Evidentiary hearing held as Michael Slager looks to overturn 20-year sentence in fatal Walter Scott shooting

Local News

CHARLESTON, S.C. (WCBD) – The former North Charleston police officer convicted in the fatal 2015 shooting of Walter Scott is working to overturn his sentence by citing ineffective counsel.

Michael Slager was represented by a new attorney during an evidentiary hearing on Monday, where they argued his previous defense team – which was led by prominent Charleston attorney Andy Savage – did not offer his client adequate representation during the trial.

Slager was originally sentenced to 20 years in prison after he pleaded guilty to violating Walter Scott’s civil rights.

It stemmed from an attempted traffic stop over a malfunctioning brake light in April 2015.

When Scott began to run from Slager, the officer pulled out a taser and during a scuffle, Scott attempted to grab the device and continued to run. Slager then shot at him eight times, striking Scott five times.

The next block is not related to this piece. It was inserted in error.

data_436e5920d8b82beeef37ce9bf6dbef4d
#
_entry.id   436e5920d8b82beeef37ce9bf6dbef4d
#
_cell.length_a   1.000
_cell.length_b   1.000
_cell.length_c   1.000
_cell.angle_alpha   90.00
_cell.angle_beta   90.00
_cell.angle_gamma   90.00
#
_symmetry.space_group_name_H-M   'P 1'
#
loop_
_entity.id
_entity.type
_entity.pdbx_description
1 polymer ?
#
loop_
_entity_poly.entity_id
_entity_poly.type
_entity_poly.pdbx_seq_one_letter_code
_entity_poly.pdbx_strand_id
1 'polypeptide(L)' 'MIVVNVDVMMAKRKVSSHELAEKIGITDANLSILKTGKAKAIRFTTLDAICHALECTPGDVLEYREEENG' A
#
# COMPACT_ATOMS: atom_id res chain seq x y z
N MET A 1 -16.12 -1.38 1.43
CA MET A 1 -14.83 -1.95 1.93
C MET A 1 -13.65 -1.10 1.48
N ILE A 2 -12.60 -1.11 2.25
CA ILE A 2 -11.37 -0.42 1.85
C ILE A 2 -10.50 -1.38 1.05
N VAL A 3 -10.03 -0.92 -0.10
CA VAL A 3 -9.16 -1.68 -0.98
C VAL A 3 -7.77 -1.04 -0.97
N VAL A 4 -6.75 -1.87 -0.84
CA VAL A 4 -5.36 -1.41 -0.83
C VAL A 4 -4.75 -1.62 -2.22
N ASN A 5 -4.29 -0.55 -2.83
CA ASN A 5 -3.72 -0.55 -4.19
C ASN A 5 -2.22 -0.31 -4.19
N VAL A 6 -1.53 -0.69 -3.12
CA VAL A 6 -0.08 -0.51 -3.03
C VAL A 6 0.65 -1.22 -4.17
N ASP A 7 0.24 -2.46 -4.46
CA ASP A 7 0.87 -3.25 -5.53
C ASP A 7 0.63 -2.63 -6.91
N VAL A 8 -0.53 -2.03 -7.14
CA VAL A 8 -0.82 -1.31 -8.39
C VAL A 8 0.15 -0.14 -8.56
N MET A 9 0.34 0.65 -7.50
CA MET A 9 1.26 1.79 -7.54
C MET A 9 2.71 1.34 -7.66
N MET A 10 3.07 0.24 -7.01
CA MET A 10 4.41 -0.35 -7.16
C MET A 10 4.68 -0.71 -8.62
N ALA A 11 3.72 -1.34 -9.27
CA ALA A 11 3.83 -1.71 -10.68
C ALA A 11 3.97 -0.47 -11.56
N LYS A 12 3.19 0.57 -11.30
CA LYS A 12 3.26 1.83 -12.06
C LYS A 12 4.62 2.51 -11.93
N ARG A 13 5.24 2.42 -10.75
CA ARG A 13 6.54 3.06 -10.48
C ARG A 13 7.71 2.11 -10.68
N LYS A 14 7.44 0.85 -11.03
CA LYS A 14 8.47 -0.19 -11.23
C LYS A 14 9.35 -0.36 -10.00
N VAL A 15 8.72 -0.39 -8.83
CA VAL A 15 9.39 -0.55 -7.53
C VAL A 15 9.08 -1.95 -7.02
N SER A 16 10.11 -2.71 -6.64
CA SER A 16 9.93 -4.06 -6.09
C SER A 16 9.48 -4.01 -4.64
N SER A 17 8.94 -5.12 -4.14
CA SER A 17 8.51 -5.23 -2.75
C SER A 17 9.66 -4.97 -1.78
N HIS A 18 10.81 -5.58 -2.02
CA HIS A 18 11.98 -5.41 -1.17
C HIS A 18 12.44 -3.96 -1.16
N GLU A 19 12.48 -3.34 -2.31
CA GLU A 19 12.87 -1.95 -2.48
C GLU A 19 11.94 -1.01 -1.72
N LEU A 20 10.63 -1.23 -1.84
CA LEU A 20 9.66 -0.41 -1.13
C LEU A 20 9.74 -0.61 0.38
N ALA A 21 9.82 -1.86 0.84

A bystander video of the incident surfaced online, leading to Slager’s arrest.

One of the key issues discussed during Monday’s virtual evidentiary hearing was a statement made by the then-presiding judge, David Norton, who allegedly expressed his opinion that “this was not a murder case” during an ex-parte meeting.

Savage said he used that information to later recommend that Slager agree to a plea deal that would have been less than the 20-year sentence.

Both Slager’s father and then-wife also testified during Monday’s hearing. His father saying he was not told about one possible sentence until Savage mentioned it in court.

His former wife, Jamie Slager, said the judge’s comment was the reason Slager agreed to the plea deal. She recalled hearing about a discussion where the judge said it wasn’t a murder case. “That’s why we decided to take the plea deal,” she said.

The US Attorney cross examined Savage and noted that the defendant had dozens of experts and a large team working the case.

Savage also stating it was the largest team he has ever worked with on a case.

Federal judge Richard M. Gergel will rule on the request at a future date.

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